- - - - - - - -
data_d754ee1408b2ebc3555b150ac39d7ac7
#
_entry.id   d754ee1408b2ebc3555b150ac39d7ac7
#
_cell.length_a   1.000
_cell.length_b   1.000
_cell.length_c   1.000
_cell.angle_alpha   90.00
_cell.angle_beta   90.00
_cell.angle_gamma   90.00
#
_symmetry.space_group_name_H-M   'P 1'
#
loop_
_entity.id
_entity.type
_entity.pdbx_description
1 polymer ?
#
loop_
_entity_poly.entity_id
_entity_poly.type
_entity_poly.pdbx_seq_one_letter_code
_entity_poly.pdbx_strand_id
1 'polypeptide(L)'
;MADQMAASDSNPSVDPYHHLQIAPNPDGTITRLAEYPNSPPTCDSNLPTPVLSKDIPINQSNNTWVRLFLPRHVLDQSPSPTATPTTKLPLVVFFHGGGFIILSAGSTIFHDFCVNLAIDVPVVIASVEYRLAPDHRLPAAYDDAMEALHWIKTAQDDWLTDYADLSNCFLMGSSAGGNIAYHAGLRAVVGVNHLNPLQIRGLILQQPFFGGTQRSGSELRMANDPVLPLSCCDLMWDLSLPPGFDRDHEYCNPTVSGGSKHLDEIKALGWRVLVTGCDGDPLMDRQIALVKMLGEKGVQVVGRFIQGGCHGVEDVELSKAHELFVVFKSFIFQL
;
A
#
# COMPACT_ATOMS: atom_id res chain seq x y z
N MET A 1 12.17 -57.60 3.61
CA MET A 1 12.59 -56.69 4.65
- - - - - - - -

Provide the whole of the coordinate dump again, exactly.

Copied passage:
data_d754ee1408b2ebc3555b150ac39d7ac7
#
_entry.id   d754ee1408b2ebc3555b150ac39d7ac7
#
_cell.length_a   1.000
_cell.length_b   1.000
_cell.length_c   1.000
_cell.angle_alpha   90.00
_cell.angle_beta   90.00
_cell.angle_gamma   90.00
#
_symmetry.space_group_name_H-M   'P 1'
#
loop_
_entity.id
_entity.type
_entity.pdbx_description
1 polymer ?
#
loop_
_entity_poly.entity_id
_entity_poly.type
_entity_poly.pdbx_seq_one_letter_code
_entity_poly.pdbx_strand_id
1 'polypeptide(L)'
;MADQMAASDSNPSVDPYHHLQIAPNPDGTITRLAEYPNSPPTCDSNLPTPVLSKDIPINQSNNTWVRLFLPRHVLDQSPSPTATPTTKLPLVVFFHGGGFIILSAGSTIFHDFCVNLAIDVPVVIASVEYRLAPDHRLPAAYDDAMEALHWIKTAQDDWLTDYADLSNCFLMGSSAGGNIAYHAGLRAVVGVNHLNPLQIRGLILQQPFFGGTQRSGSELRMANDPVLPLSCCDLMWDLSLPPGFDRDHEYCNPTVSGGSKHLDEIKALGWRVLVTGCDGDPLMDRQIALVKMLGEKGVQVVGRFIQGGCHGVEDVELSKAHELFVVFKSFIFQL
;
A
#
# COMPACT_ATOMS: atom_id res chain seq x y z
N MET A 1 12.17 -57.60 3.61
CA MET A 1 12.59 -56.69 4.65